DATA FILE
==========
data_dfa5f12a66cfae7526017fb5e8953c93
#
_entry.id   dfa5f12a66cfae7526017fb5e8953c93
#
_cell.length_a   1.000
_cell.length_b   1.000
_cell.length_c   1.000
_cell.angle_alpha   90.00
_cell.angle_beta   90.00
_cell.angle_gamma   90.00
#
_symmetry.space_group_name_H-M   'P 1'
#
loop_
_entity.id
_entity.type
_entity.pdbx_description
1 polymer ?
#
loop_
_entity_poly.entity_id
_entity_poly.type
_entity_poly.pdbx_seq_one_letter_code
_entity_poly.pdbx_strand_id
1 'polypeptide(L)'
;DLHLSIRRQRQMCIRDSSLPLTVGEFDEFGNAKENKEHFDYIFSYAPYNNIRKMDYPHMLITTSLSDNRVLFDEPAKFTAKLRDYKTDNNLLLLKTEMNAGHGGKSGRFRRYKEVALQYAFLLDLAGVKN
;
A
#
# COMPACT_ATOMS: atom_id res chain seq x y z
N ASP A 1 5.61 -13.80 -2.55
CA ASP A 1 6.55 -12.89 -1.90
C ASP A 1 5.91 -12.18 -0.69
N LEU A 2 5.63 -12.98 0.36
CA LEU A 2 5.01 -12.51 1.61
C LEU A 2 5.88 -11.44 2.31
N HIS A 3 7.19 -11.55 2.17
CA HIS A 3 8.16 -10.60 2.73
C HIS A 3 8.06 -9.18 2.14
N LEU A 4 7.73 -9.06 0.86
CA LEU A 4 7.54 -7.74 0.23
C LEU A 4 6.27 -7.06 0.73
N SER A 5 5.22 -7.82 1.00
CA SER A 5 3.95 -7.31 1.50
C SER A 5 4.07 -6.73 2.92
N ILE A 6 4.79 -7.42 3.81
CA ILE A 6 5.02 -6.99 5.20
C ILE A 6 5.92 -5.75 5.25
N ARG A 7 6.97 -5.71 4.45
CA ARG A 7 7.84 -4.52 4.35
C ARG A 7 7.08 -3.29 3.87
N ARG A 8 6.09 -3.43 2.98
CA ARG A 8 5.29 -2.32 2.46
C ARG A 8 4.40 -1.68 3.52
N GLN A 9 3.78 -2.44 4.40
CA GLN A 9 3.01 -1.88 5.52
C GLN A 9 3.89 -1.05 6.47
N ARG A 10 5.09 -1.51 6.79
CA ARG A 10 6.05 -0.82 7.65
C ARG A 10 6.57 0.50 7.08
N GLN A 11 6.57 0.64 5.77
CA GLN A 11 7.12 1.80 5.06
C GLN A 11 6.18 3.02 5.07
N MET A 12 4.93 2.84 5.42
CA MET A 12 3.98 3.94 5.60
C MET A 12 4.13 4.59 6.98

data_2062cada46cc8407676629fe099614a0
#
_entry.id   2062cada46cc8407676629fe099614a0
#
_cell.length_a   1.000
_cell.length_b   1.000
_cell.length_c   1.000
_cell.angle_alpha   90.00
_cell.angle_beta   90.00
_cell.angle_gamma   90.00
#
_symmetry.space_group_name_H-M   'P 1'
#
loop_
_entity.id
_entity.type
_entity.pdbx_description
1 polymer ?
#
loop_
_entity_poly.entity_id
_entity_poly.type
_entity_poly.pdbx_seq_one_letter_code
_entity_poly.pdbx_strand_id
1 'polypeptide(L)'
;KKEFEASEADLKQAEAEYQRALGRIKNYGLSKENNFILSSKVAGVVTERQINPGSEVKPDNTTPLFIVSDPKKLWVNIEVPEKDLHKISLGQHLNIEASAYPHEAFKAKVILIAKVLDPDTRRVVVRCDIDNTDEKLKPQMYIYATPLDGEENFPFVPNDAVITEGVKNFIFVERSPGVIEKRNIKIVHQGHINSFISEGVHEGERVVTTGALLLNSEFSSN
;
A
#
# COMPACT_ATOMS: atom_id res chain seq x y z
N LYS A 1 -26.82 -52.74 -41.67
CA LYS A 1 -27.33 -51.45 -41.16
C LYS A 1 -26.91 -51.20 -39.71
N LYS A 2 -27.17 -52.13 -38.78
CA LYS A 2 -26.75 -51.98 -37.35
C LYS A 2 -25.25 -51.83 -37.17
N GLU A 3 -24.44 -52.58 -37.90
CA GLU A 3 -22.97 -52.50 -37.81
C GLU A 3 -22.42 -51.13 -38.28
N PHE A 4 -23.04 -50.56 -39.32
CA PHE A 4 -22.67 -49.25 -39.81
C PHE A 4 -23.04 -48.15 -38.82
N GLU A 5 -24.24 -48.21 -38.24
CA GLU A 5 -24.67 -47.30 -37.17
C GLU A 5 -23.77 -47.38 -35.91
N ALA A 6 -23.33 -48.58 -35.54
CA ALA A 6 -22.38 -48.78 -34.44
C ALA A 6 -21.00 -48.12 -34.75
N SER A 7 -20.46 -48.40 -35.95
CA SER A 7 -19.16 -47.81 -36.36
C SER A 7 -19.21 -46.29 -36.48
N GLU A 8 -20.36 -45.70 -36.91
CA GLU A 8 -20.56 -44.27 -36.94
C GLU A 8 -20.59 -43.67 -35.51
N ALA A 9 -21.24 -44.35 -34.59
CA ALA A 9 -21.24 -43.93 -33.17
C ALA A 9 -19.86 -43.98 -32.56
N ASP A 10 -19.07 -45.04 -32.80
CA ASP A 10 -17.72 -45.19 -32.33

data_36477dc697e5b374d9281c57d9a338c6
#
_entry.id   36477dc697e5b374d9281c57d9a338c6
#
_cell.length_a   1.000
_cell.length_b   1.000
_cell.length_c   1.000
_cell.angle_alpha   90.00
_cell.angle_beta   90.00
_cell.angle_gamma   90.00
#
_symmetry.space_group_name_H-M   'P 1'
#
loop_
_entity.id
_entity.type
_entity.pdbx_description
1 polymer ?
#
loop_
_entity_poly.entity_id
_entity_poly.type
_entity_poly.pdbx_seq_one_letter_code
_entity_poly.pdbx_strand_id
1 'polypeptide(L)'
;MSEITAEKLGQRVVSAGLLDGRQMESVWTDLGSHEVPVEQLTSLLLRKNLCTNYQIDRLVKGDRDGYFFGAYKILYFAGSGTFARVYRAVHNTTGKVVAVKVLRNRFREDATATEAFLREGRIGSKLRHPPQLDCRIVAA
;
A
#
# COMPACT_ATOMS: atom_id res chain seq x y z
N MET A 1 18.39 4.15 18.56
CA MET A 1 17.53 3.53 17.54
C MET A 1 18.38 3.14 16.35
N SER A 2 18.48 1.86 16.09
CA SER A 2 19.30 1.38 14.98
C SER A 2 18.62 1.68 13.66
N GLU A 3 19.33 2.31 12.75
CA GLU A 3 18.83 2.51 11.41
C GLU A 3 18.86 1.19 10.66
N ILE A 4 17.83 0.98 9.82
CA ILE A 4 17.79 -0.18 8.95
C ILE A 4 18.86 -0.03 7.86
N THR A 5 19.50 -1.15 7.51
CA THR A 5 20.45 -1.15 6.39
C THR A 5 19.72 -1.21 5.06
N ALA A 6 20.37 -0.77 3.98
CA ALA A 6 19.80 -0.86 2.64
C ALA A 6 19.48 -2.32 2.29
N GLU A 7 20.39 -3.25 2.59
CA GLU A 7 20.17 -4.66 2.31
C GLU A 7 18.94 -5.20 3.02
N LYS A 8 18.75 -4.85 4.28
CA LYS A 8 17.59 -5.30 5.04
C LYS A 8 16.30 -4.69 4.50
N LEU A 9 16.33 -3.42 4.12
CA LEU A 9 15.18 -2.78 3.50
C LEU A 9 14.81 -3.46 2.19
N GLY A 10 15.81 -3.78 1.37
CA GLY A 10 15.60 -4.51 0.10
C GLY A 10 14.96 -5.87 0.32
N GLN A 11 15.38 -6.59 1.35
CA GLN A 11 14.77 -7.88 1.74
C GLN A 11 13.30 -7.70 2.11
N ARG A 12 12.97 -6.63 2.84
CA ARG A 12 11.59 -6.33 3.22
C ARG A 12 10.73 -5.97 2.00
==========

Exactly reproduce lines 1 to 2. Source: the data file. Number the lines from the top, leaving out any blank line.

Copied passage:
data_dfa5f12a66cfae7526017fb5e8953c93
#